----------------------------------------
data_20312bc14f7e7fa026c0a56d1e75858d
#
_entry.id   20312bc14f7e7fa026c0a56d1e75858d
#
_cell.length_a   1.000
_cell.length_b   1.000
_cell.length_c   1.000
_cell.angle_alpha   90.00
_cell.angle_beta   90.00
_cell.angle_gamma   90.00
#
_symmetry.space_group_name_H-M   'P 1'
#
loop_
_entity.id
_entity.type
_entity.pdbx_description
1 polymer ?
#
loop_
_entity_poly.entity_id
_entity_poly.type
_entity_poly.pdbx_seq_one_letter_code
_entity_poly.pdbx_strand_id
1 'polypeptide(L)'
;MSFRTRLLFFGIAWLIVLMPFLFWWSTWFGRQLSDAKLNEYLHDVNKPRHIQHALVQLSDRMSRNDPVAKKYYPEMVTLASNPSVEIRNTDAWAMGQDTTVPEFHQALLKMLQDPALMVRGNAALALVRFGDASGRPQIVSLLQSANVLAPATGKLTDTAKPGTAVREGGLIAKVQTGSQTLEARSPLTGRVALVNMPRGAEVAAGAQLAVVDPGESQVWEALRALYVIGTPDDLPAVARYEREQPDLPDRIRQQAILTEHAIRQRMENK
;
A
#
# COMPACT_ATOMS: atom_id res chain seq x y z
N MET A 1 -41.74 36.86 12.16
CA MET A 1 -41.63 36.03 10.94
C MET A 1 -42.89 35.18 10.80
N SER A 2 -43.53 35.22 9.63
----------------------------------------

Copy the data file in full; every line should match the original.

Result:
data_20312bc14f7e7fa026c0a56d1e75858d
#
_entry.id   20312bc14f7e7fa026c0a56d1e75858d
#
_cell.length_a   1.000
_cell.length_b   1.000
_cell.length_c   1.000
_cell.angle_alpha   90.00
_cell.angle_beta   90.00
_cell.angle_gamma   90.00
#
_symmetry.space_group_name_H-M   'P 1'
#
loop_
_entity.id
_entity.type
_entity.pdbx_description
1 polymer ?
#
loop_
_entity_poly.entity_id
_entity_poly.type
_entity_poly.pdbx_seq_one_letter_code
_entity_poly.pdbx_strand_id
1 'polypeptide(L)'
;MSFRTRLLFFGIAWLIVLMPFLFWWSTWFGRQLSDAKLNEYLHDVNKPRHIQHALVQLSDRMSRNDPVAKKYYPEMVTLASNPSVEIRNTDAWAMGQDTTVPEFHQALLKMLQDPALMVRGNAALALVRFGDASGRPQIVSLLQSANVLAPATGKLTDTAKPGTAVREGGLIAKVQTGSQTLEARSPLTGRVALVNMPRGAEVAAGAQLAVVDPGESQVWEALRALYVIGTPDDLPAVARYEREQPDLPDRIRQQAILTEHAIRQRMENK
;
A
#
# COMPACT_ATOMS: atom_id res chain seq x y z
N MET A 1 -41.74 36.86 12.16
CA MET A 1 -41.63 36.03 10.94
C MET A 1 -42.89 35.18 10.80
N SER A 2 -43.53 35.22 9.63